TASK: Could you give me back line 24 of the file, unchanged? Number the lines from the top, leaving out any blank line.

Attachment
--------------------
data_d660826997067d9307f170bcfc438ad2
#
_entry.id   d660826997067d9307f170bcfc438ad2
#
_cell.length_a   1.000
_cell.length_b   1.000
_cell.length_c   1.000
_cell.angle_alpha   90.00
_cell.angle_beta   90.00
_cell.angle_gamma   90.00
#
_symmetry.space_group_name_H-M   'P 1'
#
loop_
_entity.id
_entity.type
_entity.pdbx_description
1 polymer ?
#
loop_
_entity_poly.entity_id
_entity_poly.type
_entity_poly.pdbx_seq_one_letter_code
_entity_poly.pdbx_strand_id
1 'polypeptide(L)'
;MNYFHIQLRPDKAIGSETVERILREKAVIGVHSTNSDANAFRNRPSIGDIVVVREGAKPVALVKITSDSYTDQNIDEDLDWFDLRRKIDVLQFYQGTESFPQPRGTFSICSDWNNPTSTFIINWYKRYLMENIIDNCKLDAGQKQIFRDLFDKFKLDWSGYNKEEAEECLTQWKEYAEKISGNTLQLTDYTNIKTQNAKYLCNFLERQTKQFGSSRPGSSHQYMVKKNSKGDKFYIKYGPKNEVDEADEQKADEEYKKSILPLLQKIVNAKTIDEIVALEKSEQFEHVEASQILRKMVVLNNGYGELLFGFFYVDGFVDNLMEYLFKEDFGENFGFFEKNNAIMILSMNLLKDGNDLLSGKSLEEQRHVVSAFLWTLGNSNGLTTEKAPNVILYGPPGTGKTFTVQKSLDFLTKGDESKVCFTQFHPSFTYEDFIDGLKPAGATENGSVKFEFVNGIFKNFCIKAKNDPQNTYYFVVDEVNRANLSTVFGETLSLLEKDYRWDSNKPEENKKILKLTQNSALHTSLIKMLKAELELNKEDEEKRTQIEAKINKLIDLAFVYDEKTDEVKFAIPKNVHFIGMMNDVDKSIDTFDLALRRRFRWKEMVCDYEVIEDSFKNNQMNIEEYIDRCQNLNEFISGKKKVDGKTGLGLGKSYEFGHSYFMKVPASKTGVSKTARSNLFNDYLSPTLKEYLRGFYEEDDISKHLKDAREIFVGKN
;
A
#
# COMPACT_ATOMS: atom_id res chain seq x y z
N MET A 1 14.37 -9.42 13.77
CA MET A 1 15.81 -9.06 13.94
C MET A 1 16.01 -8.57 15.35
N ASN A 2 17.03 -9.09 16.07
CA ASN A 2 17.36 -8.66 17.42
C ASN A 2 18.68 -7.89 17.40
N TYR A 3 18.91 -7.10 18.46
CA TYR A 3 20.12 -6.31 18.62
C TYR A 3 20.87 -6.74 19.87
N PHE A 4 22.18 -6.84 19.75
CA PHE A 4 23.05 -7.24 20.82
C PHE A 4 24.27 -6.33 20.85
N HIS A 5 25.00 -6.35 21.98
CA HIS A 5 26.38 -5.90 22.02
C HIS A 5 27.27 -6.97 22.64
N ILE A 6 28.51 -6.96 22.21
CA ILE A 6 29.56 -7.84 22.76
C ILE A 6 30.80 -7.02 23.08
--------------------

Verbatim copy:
_entity_poly.pdbx_strand_id